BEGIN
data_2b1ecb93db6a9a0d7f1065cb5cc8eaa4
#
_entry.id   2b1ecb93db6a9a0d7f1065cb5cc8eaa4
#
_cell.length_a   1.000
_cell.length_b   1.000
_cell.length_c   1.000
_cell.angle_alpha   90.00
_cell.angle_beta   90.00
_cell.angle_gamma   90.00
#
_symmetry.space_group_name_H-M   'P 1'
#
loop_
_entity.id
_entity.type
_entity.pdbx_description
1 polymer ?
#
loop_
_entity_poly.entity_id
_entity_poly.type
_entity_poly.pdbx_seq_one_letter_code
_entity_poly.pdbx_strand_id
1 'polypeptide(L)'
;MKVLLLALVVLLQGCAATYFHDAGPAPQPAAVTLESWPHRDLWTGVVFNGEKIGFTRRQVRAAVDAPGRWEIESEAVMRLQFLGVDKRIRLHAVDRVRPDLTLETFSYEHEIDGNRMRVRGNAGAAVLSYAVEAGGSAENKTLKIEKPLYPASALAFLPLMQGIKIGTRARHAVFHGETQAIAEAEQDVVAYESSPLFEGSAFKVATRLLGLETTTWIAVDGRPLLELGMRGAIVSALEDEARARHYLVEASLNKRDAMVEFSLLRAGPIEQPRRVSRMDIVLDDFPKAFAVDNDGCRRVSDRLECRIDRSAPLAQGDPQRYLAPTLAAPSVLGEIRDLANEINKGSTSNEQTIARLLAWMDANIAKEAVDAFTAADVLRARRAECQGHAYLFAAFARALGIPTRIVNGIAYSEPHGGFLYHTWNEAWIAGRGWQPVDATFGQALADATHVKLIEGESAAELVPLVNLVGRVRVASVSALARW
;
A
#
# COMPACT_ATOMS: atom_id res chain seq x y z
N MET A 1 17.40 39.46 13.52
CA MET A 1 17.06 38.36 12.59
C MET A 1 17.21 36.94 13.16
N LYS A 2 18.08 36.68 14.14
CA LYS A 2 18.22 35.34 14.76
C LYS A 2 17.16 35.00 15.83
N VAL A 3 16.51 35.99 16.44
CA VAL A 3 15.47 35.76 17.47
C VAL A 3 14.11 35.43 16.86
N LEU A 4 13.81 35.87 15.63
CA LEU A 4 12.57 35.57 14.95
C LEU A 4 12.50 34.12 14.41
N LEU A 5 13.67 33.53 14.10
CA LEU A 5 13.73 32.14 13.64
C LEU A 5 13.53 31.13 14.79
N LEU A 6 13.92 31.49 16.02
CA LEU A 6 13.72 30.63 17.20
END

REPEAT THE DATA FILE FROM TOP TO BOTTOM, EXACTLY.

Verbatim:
data_2b1ecb93db6a9a0d7f1065cb5cc8eaa4
#
_entry.id   2b1ecb93db6a9a0d7f1065cb5cc8eaa4
#
_cell.length_a   1.000
_cell.length_b   1.000
_cell.length_c   1.000
_cell.angle_alpha   90.00
_cell.angle_beta   90.00
_cell.angle_gamma   90.00
#
_symmetry.space_group_name_H-M   'P 1'
#
loop_
_entity.id
_entity.type
_entity.pdbx_description
1 polymer ?
#
loop_
_entity_poly.entity_id
_entity_poly.type
_entity_poly.pdbx_seq_one_letter_code
_entity_poly.pdbx_strand_id
1 'polypeptide(L)'
;MKVLLLALVVLLQGCAATYFHDAGPAPQPAAVTLESWPHRDLWTGVVFNGEKIGFTRRQVRAAVDAPGRWEIESEAVMRLQFLGVDKRIRLHAVDRVRPDLTLETFSYEHEIDGNRMRVRGNAGAAVLSYAVEAGGSAENKTLKIEKPLYPASALAFLPLMQGIKIGTRARHAVFHGETQAIAEAEQDVVAYESSPLFEGSAFKVATRLLGLETTTWIAVDGRPLLELGMRGAIVSALEDEARARHYLVEASLNKRDAMVEFSLLRAGPIEQPRRVSRMDIVLDDFPKAFAVDNDGCRRVSDRLECRIDRSAPLAQGDPQRYLAPTLAAPSVLGEIRDLANEINKGSTSNEQTIARLLAWMDANIAKEAVDAFTAADVLRARRAECQGHAYLFAAFARALGIPTRIVNGIAYSEPHGGFLYHTWNEAWIAGRGWQPVDATFGQALADATHVKLIEGESAAELVPLVNLVGRVRVASVSALARW
;
A
#
# COMPACT_ATOMS: atom_id res chain seq x y z
N MET A 1 17.40 39.46 13.52
CA MET A 1 17.06 38.36 12.59
C MET A 1 17.21 36.94 13.16
N LYS A 2 18.08 36.68 14.14
CA LYS A 2 18.22 35.34 14.76
C LYS A 2 17.16 35.00 15.83
N VAL A 3 16.51 35.99 16.44
CA VAL A 3 15.47 35.76 17.47
C VAL A 3 14.11 35.43 16.86
N LEU A 4 13.81 35.87 15.63
CA LEU A 4 12.57 35.57 14.95
C LEU A 4 12.50 34.12 14.41
N LEU A 5 13.67 33.53 14.10
CA LEU A 5 13.73 32.14 13.64
C LEU A 5 13.53 31.13 14.79
N LEU A 6 13.92 31.49 16.02
CA LEU A 6 13.72 30.63 17.20